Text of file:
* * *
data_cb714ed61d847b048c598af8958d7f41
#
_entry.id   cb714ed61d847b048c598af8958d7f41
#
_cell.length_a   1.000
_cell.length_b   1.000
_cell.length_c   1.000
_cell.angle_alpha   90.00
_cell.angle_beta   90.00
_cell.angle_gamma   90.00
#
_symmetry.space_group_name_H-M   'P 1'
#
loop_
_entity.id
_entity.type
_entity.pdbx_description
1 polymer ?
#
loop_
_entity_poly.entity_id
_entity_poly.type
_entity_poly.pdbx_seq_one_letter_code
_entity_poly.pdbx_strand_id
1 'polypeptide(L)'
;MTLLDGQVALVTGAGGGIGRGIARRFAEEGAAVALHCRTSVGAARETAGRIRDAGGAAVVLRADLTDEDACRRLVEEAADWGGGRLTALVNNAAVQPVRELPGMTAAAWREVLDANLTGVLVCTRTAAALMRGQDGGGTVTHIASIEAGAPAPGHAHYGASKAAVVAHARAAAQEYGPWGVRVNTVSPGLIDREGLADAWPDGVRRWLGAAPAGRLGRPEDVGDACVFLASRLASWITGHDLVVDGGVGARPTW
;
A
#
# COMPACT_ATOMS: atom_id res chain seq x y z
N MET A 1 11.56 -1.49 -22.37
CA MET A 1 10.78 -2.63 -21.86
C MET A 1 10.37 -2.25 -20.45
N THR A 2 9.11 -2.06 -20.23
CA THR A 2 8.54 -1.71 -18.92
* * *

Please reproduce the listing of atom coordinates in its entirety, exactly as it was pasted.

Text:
data_cb714ed61d847b048c598af8958d7f41
#
_entry.id   cb714ed61d847b048c598af8958d7f41
#
_cell.length_a   1.000
_cell.length_b   1.000
_cell.length_c   1.000
_cell.angle_alpha   90.00
_cell.angle_beta   90.00
_cell.angle_gamma   90.00
#
_symmetry.space_group_name_H-M   'P 1'
#
loop_
_entity.id
_entity.type
_entity.pdbx_description
1 polymer ?
#
loop_
_entity_poly.entity_id
_entity_poly.type
_entity_poly.pdbx_seq_one_letter_code
_entity_poly.pdbx_strand_id
1 'polypeptide(L)'
;MTLLDGQVALVTGAGGGIGRGIARRFAEEGAAVALHCRTSVGAARETAGRIRDAGGAAVVLRADLTDEDACRRLVEEAADWGGGRLTALVNNAAVQPVRELPGMTAAAWREVLDANLTGVLVCTRTAAALMRGQDGGGTVTHIASIEAGAPAPGHAHYGASKAAVVAHARAAAQEYGPWGVRVNTVSPGLIDREGLADAWPDGVRRWLGAAPAGRLGRPEDVGDACVFLASRLASWITGHDLVVDGGVGARPTW
;
A
#
# COMPACT_ATOMS: atom_id res chain seq x y z
N MET A 1 11.56 -1.49 -22.37
CA MET A 1 10.78 -2.63 -21.86
C MET A 1 10.37 -2.25 -20.45
N THR A 2 9.11 -2.06 -20.23
CA THR A 2 8.54 -1.71 -18.92